When Sally was eleven she became wary of her Uncle Frank, with his frilly shirts and tight jeans, and no longer threw herself into his arms on arrival. Jane instinctively knew she had finally detected an inexplicable difference, but Frank was inconsolable at his perceived loss. So the next time Jane took Sally on one of their shopping trips up to town, she forsook her hot salt beef sandwich at the Brass Rail in Selfridges in favour of spaghetti alla vongole in an Italian cafe near Old Compton Street. There Sally watched wide eyed as two handsome males held hands over their antipasti, and were openly kissing by the time their espressos arrived. On the train home Jane asked Sally if she thought the two men were happy. ‘Very,’ she replied and Jane explained that Uncle Frank also liked to kiss other men, and that he too was very happy. As he tentatively crossed the threshold on his next visit, Sally took him by the hand and dragged him upstairs to show off the painting she’d entered in a competition that had won first prize. ‘You have talent my dear,’ he declared, and continued to foster a love of art in his surrogate niece.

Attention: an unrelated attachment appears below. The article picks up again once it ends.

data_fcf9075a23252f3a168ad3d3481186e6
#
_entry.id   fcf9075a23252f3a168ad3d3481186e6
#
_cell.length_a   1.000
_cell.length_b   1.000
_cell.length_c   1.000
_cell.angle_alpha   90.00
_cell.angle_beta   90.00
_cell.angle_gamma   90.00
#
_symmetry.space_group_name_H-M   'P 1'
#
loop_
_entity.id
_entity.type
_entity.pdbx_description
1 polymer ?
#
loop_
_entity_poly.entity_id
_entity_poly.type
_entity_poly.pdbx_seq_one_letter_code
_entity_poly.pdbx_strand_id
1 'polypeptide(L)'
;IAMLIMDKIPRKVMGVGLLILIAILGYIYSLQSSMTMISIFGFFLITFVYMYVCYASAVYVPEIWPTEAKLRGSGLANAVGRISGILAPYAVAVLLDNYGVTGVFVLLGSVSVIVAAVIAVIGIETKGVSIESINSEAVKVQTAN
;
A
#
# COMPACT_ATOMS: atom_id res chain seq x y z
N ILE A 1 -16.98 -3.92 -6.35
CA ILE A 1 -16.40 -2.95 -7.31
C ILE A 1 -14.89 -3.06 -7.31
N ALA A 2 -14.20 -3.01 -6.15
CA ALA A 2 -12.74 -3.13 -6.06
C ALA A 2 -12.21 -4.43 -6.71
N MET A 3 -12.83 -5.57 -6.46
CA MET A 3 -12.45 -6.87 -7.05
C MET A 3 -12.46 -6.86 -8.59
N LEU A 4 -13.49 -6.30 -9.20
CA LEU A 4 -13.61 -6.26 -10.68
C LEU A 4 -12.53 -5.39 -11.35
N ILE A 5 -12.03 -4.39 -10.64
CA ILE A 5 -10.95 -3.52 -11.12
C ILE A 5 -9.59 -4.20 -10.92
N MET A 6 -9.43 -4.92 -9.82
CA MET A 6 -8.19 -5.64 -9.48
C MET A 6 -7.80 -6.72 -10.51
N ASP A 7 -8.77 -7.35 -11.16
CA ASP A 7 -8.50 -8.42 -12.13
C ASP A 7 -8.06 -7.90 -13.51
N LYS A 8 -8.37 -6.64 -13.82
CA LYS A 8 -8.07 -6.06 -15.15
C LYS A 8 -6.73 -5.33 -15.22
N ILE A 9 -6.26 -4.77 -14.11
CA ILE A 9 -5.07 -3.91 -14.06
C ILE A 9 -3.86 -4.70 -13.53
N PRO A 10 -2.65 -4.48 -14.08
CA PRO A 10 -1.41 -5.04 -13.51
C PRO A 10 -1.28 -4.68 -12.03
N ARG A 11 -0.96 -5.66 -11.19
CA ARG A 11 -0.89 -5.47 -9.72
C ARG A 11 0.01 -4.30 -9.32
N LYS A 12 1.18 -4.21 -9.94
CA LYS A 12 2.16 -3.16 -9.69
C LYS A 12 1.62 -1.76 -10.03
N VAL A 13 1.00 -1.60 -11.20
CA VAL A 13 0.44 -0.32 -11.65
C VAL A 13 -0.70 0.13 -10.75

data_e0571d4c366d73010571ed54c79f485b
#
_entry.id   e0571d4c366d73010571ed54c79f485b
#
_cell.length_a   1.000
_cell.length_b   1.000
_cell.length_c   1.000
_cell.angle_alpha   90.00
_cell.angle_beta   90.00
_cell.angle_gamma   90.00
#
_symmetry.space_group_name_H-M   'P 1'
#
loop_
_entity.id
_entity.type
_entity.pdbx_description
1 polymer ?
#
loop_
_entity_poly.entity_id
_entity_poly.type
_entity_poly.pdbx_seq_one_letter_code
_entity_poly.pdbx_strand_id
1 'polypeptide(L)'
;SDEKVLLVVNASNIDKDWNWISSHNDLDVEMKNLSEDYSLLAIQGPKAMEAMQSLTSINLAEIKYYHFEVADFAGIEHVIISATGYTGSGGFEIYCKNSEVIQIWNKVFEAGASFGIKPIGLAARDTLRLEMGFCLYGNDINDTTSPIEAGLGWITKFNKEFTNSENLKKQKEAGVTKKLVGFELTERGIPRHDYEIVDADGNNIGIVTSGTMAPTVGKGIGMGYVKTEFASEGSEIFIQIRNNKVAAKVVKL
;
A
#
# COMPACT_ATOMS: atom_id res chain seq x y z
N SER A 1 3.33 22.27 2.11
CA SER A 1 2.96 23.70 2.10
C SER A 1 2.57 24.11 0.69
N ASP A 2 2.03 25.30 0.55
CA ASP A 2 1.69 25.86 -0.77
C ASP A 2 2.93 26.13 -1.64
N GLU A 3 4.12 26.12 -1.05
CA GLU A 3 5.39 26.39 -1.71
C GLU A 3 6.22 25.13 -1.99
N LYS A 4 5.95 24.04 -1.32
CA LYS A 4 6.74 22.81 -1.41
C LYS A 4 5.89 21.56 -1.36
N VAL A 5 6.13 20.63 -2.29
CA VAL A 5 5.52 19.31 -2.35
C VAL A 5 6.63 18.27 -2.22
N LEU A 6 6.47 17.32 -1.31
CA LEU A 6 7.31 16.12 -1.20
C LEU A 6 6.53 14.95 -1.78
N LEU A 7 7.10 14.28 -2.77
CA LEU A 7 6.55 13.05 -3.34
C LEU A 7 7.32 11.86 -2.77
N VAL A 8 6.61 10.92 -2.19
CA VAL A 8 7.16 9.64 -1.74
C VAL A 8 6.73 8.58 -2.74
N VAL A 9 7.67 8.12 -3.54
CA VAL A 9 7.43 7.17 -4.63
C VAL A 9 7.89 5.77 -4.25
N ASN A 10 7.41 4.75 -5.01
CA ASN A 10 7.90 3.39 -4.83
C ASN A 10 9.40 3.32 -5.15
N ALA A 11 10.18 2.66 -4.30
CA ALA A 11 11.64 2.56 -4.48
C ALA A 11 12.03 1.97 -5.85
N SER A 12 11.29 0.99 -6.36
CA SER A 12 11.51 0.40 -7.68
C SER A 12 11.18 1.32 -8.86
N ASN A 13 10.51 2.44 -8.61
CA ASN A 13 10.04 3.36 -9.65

Jim watched his wife, ashen, beside him, opening and closing the clasp of her patent clutch bag. Her hair was all salt and pepper now, regularly cut in a crop style, as she called it.
‘Well funky,’ Sally had declared when she returned home from college for the Christmas holidays, ‘Bet Uncle Frank was behind that?’
He noticed she was wearing Frank’s large Claddagh ring, on her right hand, the heart turned inwards. He caught her eye and nodded towards her hand. Her face creased into an irritated frown and she turned away and started twisting the ring round and round her slender finger. Jim shrugged; must be keeping it for Sally. As a child, Sally was fascinated by the ring; she wasn’t used to seeing men wearing jewellery. Jim stopped wearing his wedding band after a few years, it had got a bit tight and now he didn’t know where it was. Sally thought the Claddagh ring looked like a crab.
‘Is that because you’re a Cancerian, like me?’ she asked Frank.
‘It’s not a crab, sweetheart, it’s two hands clasping a heart, with a crown on top.’
‘Where did you get it?’
‘I was given it a long time ago when I lost my heart to a so-and-so who went and broke it.’
‘Broke your ring?’
‘No, my heart.’
‘I hope you fixed it. Can I have a ring like that when I’m older?’
‘When your heart has been broken I shall give you one to console you my darling.’